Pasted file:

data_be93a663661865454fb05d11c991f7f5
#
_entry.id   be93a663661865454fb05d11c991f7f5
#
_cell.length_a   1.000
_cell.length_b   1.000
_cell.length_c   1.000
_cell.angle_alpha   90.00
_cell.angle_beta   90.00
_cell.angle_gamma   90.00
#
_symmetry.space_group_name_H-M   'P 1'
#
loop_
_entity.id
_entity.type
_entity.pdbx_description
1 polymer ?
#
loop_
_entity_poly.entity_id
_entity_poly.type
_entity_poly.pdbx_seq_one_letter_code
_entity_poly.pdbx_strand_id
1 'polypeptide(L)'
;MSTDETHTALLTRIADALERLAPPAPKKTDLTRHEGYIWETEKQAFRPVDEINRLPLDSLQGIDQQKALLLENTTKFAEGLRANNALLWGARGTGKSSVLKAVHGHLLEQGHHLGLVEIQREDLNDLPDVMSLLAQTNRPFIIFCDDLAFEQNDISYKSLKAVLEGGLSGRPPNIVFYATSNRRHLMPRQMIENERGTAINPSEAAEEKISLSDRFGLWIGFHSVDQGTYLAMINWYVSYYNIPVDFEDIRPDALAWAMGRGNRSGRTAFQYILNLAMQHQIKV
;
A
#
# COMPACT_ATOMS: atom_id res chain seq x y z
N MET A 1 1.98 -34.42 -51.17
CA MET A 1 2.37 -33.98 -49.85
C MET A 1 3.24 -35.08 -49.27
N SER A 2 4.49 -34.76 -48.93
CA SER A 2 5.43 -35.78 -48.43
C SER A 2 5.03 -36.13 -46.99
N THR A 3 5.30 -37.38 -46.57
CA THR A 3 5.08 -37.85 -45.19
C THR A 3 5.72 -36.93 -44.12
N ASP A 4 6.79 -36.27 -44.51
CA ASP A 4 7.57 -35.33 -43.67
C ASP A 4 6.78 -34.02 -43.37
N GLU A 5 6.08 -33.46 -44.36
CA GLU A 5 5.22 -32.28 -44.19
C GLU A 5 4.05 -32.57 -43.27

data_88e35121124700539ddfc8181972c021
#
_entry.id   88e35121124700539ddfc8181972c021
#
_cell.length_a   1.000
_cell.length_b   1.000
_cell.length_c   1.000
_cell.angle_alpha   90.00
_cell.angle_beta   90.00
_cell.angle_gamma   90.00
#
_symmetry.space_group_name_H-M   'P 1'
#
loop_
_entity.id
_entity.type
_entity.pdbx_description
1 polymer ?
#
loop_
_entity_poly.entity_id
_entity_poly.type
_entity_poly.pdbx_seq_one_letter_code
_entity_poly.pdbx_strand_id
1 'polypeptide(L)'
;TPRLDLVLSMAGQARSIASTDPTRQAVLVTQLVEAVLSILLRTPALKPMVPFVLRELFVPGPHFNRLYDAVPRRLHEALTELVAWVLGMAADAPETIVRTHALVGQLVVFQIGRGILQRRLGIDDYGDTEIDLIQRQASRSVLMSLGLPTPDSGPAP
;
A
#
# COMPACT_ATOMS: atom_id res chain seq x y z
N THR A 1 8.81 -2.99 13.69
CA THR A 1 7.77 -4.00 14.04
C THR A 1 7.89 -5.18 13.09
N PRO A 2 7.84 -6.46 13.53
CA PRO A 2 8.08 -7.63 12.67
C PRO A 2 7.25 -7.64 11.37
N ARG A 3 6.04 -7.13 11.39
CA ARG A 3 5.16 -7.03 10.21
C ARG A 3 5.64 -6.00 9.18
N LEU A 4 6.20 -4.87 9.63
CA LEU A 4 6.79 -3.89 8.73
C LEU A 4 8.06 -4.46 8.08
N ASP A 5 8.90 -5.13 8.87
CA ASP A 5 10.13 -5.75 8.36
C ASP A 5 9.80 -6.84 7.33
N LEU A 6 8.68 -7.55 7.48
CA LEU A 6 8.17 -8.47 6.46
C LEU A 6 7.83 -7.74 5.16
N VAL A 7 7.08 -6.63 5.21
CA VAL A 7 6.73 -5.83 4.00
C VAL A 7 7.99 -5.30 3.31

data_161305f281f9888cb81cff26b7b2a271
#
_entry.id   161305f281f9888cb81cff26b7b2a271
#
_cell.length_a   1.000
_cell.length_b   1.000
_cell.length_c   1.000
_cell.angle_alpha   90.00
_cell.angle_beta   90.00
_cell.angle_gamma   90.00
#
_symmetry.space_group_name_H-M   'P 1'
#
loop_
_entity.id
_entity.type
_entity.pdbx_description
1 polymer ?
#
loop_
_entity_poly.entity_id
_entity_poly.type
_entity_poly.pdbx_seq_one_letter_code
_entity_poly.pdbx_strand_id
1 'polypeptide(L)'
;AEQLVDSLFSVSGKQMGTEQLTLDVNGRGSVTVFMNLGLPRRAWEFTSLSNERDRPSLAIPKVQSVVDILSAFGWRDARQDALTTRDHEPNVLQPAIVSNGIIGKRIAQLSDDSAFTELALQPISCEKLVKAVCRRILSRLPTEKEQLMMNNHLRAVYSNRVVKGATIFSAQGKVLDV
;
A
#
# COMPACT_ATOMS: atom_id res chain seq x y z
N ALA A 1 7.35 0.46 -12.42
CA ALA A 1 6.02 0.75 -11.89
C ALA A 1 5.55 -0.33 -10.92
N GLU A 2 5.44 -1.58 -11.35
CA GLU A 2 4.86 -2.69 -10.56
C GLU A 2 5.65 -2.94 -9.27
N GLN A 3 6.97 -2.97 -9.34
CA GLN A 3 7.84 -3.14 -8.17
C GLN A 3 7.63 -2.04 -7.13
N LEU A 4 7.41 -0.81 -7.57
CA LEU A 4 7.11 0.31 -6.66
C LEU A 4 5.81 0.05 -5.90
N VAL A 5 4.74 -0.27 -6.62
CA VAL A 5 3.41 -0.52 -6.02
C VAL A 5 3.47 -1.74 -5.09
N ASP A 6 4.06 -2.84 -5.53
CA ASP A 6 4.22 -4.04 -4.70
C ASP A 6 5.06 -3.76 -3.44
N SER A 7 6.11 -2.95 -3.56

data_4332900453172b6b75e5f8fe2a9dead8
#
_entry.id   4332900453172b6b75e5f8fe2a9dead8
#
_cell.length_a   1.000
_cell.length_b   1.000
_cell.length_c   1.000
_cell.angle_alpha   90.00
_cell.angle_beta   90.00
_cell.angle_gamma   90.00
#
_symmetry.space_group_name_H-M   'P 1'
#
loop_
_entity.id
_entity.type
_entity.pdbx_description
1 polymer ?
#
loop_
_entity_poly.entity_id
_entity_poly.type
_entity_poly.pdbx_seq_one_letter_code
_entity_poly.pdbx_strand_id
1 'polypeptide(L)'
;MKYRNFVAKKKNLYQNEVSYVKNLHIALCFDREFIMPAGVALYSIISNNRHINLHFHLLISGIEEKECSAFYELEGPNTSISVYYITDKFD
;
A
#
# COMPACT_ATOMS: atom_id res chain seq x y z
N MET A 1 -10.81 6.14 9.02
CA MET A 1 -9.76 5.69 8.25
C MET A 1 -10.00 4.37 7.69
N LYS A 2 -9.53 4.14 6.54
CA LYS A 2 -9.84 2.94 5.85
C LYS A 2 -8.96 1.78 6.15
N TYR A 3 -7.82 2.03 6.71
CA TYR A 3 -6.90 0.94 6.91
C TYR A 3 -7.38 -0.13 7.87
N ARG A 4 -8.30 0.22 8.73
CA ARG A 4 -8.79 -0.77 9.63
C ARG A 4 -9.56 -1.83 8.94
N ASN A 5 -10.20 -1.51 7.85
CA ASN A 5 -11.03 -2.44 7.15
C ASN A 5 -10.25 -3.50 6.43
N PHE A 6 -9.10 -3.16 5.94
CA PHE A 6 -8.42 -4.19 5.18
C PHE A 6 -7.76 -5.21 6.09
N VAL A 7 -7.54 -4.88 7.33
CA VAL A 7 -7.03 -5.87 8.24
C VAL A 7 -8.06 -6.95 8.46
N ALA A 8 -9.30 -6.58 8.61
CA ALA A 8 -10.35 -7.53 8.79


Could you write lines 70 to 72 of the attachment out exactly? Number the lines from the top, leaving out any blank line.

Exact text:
1 'polypeptide(L)'
;TPRLDLVLSMAGQARSIASTDPTRQAVLVTQLVEAVLSILLRTPALKPMVPFVLRELFVPGPHFNRLYDAVPRRLHEALTELVAWVLGMAADAPETIVRTHALVGQLVVFQIGRGILQRRLGIDDYGDTEIDLIQRQASRSVLMSLGLPTPDSGPAP
;